Raymond Chandler


Raymond Chandler Quotes

  • ''The kind of lawyer you hope the other fellow has.''
    Raymond Chandler (1888-1959), U.S. author. The Long Goodbye, ch. 17 (1954).
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  • ''The English may not always be the best writers in the world, but they are incomparably the best dull writers.''
    Raymond Chandler (1888-1959), U.S. author. First published in Atlantic Monthly (Boston, December 1944). The Simple Art of Murder (1950).
  • ''It is not funny that a man should be killed, but it is sometimes funny that he should be killed for so little, and that his death should be the coin of what we call civilization.''
    Raymond Chandler (1888-1959), U.S. author. The Simple Art of Murder, Atlantic Monthly, Boston (Dec. 1944, repr. 1950).
  • ''The boys with their feet on the desks know that the easiest murder case in the world to break is the one somebody tried to get very cute with; the one that really bothers them is the murder somebody only thought of two minutes before he pulled it off.''
    Raymond Chandler (1888-1959), U.S. author. "The Simple Art of Murder," Atlantic Monthly (Boston, Dec. 1944, repr. 1950).
  • ''The perfect detective story cannot be written. The type of mind which can evolve the perfect problem is not the type of mind that can produce the artistic job of writing.''
    Raymond Chandler (1888-1959), U.S. author. "Twelve Notes on the Mystery Story," The Notebooks of Raymond Chandler (1976).
  • ''Some are able and humane men and some are low-grade individuals with the morals of a goat, the artistic integrity of a slot machine, and the manners of a floorwalker with delusions of grandeur.''
    Raymond Chandler (1888-1959), U.S. author. "Writers in Hollywood," Atlantic Monthly (Boston, November 1945). On movie producers.
  • ''The making of a picture ought surely to be a rather fascinating adventure. It is not; it is an endless contention of tawdry egos, some of them powerful, almost all of them vociferous, and almost none of them capable of anything much more creative than credit-stealing and self- promotion.''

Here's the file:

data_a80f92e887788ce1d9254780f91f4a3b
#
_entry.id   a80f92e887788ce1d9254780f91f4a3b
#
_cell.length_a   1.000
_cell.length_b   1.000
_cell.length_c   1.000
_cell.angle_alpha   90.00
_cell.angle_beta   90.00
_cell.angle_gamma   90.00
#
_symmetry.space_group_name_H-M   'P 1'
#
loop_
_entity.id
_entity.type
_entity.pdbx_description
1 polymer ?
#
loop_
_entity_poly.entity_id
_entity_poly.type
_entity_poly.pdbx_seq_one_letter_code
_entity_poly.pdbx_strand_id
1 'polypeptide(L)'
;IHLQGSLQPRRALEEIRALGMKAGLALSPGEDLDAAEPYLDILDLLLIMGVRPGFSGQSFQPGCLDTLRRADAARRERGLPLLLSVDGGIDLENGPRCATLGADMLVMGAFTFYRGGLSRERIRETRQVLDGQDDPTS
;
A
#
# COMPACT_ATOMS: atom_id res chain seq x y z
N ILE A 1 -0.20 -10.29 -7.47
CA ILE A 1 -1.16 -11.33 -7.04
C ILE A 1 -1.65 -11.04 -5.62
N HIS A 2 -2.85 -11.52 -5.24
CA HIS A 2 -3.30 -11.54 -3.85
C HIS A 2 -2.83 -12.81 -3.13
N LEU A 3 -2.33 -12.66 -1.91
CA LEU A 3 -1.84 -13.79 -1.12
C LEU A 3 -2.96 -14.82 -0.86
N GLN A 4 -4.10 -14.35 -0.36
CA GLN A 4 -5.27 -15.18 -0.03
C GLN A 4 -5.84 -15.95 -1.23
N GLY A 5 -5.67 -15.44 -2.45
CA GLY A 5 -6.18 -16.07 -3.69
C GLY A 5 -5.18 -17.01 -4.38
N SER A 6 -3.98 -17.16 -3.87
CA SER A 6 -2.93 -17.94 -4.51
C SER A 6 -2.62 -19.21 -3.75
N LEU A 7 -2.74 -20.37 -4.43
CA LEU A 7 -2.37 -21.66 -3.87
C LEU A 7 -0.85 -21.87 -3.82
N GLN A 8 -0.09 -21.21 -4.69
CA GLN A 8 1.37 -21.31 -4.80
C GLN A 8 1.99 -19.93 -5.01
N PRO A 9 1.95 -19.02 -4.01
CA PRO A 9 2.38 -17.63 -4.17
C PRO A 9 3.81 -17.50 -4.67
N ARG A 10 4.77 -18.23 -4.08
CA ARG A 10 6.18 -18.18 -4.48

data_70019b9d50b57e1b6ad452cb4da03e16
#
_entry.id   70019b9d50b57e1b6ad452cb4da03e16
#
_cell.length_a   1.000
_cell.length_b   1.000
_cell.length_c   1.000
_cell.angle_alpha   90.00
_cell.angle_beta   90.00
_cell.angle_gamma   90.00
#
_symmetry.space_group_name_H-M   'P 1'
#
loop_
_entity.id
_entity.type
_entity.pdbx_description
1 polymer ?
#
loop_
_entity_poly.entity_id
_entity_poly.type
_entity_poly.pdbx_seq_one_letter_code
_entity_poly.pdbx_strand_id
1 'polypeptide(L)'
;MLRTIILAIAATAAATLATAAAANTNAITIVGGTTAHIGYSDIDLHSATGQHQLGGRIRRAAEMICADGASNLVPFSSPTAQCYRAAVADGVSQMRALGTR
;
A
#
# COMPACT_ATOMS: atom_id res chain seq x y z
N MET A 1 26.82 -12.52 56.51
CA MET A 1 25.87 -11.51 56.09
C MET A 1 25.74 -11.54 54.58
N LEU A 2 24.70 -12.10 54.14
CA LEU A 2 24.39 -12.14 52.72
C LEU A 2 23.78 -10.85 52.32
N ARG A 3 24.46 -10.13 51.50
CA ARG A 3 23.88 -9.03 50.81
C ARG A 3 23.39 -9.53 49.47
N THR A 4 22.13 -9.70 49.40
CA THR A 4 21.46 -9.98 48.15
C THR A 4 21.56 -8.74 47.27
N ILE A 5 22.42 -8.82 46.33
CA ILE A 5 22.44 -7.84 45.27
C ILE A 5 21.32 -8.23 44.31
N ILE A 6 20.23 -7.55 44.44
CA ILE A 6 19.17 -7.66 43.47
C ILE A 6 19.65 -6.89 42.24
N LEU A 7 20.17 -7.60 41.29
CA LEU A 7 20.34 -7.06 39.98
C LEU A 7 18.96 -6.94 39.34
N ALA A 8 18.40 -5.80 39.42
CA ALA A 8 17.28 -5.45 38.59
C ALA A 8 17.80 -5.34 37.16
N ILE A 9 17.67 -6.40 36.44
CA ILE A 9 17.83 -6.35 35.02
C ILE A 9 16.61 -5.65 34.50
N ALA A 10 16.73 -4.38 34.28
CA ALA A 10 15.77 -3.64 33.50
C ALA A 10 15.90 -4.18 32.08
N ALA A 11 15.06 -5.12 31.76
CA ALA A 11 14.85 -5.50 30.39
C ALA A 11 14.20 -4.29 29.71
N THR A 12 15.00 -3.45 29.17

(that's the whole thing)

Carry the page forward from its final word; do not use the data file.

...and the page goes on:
Raymond Chandler (1888-1959), U.S. author. "Writers in Hollywood," Atlantic Monthly (Boston, Nov. 1945).
  • ''The challenge of screenwriting is to say much in little and then take half of that little out and still preserve an effect of leisure and natural movement.''
    Raymond Chandler (1888-1959), U.S. author. "Writers in Hollywood," Atlantic Monthly (Boston, Nov. 1945).
  • ''The keynote of American civilization is a sort of warm-hearted vulgarity. The Americans have none of the irony of the English, none of their cool poise, none of their manner. But they do have friendliness. Where an Englishman would give you his card, an American would very likely give you his shirt.''
    Raymond Chandler (1888-1959), U.S. author. "Beginning of an Essay," The Notebooks of Raymond Chandler (1976).
  • ''What is a life or two, Guy! Some people are better off dead. Like your wife and my father, for instance.''
    Raymond Chandler (1888-1959), U.S. screenwriter, Czenzi Ormonde, and Alfred Hitchcock. Bruno Antony (Robert Walker), Strangers on a Train, proposing a plot to swap murders (1951). Adaptation by Whitfield Cooke from the novel by Patricia Highsmith.

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Best Poem of Raymond Chandler

The Unknown Love

When the evening sun is slanting,
When the crickets raise their chanting,
And the dewdrops lie a-twinkling on the grass,
As I climb the pathway slowly,
With a mien half proud, half lowly,
O'er the ground your feet have trod I gently pass.

Round the empty house I wander,
Where the ivy now is fonder
Of your memory than those long gone away;
And I feel a sweet affection
For the plant that lends protection
To the window whence you looked on me that day.

Was it love or recognition,
When you stormed my weak position
And made prisoner my heart for ...

Read the full of The Unknown Love

The Unknown Love

When the evening sun is slanting,
When the crickets raise their chanting,
And the dewdrops lie a-twinkling on the grass,
As I climb the pathway slowly,
With a mien half proud, half lowly,
O'er the ground your feet have trod I gently pass.

Round the empty house I wander,
Where the ivy now is fonder

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